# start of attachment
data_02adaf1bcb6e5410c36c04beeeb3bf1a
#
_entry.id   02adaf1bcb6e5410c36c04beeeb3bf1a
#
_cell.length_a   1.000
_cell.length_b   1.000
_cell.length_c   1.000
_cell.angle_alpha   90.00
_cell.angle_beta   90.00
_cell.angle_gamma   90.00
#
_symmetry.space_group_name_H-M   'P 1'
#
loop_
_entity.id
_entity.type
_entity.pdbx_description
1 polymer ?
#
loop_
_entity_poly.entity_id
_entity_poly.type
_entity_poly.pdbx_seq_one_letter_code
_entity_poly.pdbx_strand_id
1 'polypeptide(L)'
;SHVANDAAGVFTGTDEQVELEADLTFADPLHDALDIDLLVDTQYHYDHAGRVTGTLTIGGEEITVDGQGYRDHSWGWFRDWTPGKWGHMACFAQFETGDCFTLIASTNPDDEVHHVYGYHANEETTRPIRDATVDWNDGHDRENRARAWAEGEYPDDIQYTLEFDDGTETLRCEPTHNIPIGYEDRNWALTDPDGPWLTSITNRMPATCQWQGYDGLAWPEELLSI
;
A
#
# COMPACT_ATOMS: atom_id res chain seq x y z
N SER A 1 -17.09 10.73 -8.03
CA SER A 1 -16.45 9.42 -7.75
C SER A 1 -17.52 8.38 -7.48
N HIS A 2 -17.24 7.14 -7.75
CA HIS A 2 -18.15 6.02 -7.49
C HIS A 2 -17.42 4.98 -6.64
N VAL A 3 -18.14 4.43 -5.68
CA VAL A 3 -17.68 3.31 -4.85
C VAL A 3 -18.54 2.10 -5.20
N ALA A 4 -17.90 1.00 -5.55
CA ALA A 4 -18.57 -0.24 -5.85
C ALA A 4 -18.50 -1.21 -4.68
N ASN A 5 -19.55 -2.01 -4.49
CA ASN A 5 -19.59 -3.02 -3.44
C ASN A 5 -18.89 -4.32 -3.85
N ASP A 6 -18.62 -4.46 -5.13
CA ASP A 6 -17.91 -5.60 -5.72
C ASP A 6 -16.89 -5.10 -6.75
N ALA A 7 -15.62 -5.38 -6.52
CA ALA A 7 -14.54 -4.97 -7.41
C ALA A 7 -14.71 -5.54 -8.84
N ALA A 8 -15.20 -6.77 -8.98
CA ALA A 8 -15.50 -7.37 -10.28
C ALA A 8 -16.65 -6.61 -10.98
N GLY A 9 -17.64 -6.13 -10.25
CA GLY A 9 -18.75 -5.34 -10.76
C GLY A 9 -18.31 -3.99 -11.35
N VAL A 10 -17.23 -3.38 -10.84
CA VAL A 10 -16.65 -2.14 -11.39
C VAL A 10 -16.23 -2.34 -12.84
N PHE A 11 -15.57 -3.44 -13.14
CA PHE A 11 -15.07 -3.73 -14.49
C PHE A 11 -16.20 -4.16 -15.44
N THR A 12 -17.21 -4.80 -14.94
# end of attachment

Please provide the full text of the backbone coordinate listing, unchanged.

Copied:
data_02adaf1bcb6e5410c36c04beeeb3bf1a
#
_entry.id   02adaf1bcb6e5410c36c04beeeb3bf1a
#
_cell.length_a   1.000
_cell.length_b   1.000
_cell.length_c   1.000
_cell.angle_alpha   90.00
_cell.angle_beta   90.00
_cell.angle_gamma   90.00
#
_symmetry.space_group_name_H-M   'P 1'
#
loop_
_entity.id
_entity.type
_entity.pdbx_description
1 polymer ?
#
loop_
_entity_poly.entity_id
_entity_poly.type
_entity_poly.pdbx_seq_one_letter_code
_entity_poly.pdbx_strand_id
1 'polypeptide(L)'
;SHVANDAAGVFTGTDEQVELEADLTFADPLHDALDIDLLVDTQYHYDHAGRVTGTLTIGGEEITVDGQGYRDHSWGWFRDWTPGKWGHMACFAQFETGDCFTLIASTNPDDEVHHVYGYHANEETTRPIRDATVDWNDGHDRENRARAWAEGEYPDDIQYTLEFDDGTETLRCEPTHNIPIGYEDRNWALTDPDGPWLTSITNRMPATCQWQGYDGLAWPEELLSI
;
A
#
# COMPACT_ATOMS: atom_id res chain seq x y z
N SER A 1 -17.09 10.73 -8.03
CA SER A 1 -16.45 9.42 -7.75
C SER A 1 -17.52 8.38 -7.48
N HIS A 2 -17.24 7.14 -7.75
CA HIS A 2 -18.15 6.02 -7.49
C HIS A 2 -17.42 4.98 -6.64
N VAL A 3 -18.14 4.43 -5.68
CA VAL A 3 -17.68 3.31 -4.85
C VAL A 3 -18.54 2.10 -5.20
N ALA A 4 -17.90 1.00 -5.55
CA ALA A 4 -18.57 -0.24 -5.85
C ALA A 4 -18.50 -1.21 -4.68
N ASN A 5 -19.55 -2.01 -4.49
CA ASN A 5 -19.59 -3.02 -3.44
C ASN A 5 -18.89 -4.32 -3.85
N ASP A 6 -18.62 -4.46 -5.13
CA ASP A 6 -17.91 -5.60 -5.72
C ASP A 6 -16.89 -5.10 -6.75
N ALA A 7 -15.62 -5.38 -6.52
CA ALA A 7 -14.54 -4.97 -7.41
C ALA A 7 -14.71 -5.54 -8.84
N ALA A 8 -15.20 -6.77 -8.98
CA ALA A 8 -15.50 -7.37 -10.28
C ALA A 8 -16.65 -6.61 -10.98
N GLY A 9 -17.64 -6.13 -10.25
CA GLY A 9 -18.75 -5.34 -10.76
C GLY A 9 -18.31 -3.99 -11.35
N VAL A 10 -17.23 -3.38 -10.84
CA VAL A 10 -16.65 -2.14 -11.39
C VAL A 10 -16.23 -2.34 -12.84
N PHE A 11 -15.57 -3.44 -13.14
CA PHE A 11 -15.07 -3.73 -14.49
C PHE A 11 -16.20 -4.16 -15.44
N THR A 12 -17.21 -4.80 -14.94